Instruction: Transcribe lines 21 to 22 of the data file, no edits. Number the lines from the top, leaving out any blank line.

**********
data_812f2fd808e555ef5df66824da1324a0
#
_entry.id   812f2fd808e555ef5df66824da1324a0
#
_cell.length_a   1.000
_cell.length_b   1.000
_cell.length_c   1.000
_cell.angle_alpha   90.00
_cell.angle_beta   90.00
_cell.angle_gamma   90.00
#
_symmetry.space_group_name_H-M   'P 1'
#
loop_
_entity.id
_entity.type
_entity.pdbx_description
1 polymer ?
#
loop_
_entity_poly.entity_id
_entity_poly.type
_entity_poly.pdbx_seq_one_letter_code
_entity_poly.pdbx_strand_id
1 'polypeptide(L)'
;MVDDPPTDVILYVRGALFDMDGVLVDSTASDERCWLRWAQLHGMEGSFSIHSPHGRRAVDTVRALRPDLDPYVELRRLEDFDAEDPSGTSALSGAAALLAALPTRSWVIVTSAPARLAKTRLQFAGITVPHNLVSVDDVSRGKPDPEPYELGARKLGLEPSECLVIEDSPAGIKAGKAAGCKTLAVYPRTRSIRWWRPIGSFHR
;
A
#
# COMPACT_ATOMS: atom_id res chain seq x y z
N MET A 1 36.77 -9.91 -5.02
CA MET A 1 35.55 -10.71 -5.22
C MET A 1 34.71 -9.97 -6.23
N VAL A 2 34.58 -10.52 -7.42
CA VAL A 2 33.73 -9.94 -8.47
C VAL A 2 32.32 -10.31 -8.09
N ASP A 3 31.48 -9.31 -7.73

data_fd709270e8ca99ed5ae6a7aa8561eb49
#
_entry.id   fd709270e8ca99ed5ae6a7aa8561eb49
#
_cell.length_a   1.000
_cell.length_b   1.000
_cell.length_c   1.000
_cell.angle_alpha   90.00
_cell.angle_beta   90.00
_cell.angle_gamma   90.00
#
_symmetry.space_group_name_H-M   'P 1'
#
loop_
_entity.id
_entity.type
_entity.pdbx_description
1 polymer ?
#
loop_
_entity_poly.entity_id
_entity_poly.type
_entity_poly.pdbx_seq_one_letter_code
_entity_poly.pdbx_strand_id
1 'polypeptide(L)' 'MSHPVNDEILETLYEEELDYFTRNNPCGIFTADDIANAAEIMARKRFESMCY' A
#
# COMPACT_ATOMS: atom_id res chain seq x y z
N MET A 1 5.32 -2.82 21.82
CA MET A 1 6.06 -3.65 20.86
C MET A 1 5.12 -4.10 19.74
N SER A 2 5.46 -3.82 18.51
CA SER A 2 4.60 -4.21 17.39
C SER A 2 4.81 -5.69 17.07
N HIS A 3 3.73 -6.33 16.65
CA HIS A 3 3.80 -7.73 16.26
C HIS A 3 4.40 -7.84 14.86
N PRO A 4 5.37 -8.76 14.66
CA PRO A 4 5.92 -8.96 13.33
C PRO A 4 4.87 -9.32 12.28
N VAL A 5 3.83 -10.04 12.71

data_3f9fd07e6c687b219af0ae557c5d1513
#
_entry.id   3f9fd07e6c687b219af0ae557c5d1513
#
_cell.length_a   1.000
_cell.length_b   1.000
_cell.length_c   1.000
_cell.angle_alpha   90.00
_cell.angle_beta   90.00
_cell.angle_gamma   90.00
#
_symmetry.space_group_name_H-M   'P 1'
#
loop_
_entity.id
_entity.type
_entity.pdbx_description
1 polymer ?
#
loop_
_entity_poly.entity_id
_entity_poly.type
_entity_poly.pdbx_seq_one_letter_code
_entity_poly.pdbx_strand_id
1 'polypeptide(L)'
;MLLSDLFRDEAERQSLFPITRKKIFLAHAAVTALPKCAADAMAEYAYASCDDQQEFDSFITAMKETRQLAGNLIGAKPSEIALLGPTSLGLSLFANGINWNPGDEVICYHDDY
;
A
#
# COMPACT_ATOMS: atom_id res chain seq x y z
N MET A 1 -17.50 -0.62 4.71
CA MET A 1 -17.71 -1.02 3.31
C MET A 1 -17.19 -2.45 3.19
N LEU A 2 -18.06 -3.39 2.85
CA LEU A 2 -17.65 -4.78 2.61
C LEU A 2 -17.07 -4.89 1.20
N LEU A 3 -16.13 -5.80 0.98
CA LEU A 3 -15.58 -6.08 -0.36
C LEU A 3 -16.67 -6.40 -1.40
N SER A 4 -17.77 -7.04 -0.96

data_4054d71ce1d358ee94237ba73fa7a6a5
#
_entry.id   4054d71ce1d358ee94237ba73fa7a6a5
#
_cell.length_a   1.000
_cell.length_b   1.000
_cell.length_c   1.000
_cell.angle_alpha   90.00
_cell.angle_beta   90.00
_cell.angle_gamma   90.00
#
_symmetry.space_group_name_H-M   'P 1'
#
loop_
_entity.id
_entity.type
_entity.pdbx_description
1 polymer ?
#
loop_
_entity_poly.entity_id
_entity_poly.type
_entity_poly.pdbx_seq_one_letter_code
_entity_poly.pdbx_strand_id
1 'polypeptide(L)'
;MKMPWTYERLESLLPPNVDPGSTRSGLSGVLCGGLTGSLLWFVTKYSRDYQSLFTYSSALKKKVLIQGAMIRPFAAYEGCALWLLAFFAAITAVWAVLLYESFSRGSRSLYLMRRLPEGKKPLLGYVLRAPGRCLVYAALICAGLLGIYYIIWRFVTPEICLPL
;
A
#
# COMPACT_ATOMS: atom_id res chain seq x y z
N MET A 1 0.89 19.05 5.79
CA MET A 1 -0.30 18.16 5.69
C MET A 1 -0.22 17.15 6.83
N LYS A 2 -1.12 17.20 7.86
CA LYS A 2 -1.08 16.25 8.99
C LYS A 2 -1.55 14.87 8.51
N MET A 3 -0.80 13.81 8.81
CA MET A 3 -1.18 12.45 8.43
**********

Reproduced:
_entity_poly.entity_id
_entity_poly.type